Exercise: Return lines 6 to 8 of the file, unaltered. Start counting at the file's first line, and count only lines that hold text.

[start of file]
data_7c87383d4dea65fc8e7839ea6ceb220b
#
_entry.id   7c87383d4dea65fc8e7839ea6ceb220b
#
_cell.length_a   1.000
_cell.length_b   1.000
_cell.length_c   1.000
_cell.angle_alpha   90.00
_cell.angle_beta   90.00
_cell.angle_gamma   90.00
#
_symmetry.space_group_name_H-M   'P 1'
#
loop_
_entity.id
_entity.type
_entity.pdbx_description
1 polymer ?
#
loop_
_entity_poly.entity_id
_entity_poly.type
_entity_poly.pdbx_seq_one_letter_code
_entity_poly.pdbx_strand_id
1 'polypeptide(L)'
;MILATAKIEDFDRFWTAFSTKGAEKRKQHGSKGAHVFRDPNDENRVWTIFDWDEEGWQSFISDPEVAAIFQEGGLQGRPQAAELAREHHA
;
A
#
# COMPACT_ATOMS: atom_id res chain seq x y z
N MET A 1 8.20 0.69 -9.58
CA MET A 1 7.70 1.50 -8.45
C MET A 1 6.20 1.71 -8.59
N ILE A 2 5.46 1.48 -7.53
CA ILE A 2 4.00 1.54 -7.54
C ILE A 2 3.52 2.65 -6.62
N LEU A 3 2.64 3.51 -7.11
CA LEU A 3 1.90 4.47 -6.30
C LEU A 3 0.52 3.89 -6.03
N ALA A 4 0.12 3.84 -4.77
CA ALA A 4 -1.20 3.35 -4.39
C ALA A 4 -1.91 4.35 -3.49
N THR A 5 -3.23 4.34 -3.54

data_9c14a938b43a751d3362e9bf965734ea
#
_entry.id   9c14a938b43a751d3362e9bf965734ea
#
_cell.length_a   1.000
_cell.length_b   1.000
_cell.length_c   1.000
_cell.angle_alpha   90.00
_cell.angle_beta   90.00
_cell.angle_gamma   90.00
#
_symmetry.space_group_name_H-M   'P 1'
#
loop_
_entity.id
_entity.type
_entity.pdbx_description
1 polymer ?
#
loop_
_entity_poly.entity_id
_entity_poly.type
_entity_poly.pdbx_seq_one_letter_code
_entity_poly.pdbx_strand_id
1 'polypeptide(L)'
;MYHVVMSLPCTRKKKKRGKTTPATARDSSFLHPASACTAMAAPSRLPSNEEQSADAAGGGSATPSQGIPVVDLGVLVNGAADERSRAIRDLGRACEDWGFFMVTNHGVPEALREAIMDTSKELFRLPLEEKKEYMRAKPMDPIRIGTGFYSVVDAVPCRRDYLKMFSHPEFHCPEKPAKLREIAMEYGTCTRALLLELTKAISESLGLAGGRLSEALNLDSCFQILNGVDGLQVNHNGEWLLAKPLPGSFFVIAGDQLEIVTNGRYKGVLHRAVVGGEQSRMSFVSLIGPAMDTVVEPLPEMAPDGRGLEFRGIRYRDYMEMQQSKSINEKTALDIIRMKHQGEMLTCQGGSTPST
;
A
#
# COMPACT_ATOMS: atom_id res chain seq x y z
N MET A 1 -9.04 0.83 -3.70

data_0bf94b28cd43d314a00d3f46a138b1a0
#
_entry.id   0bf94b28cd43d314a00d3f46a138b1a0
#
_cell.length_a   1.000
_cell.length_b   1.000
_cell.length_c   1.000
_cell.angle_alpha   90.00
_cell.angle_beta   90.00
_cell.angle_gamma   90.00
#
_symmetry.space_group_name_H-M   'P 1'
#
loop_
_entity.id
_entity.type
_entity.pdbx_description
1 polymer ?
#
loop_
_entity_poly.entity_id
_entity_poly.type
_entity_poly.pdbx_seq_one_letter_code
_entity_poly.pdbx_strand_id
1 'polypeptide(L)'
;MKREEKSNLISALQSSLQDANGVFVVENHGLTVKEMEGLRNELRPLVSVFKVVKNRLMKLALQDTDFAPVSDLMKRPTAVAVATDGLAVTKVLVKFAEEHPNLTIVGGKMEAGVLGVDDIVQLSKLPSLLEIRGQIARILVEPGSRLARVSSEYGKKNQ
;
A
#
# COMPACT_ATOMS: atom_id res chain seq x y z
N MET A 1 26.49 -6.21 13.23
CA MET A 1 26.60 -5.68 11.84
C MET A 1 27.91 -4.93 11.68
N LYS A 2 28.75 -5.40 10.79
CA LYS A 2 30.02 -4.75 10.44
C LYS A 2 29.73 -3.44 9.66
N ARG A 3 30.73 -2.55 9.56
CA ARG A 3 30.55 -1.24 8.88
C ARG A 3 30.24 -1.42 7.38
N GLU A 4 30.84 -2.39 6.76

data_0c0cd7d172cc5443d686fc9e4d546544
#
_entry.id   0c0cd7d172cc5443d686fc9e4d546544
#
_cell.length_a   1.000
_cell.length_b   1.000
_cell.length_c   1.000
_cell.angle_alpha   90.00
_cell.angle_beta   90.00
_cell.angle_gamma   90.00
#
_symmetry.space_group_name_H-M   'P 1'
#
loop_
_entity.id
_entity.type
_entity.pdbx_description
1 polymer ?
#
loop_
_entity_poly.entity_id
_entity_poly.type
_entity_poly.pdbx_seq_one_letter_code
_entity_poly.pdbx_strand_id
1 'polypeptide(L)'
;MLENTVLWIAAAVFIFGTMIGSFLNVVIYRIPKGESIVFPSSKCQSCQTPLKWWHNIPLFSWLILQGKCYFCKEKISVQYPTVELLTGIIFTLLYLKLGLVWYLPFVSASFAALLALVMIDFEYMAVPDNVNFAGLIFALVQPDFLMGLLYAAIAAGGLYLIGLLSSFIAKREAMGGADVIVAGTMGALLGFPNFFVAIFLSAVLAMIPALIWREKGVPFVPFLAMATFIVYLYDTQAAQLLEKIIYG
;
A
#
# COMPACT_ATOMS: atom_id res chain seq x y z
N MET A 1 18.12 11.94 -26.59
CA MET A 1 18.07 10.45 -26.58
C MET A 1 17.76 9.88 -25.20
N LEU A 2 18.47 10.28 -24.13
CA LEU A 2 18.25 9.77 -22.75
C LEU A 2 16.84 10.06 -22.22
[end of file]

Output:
_cell.length_b   1.000
_cell.length_c   1.000
_cell.angle_alpha   90.00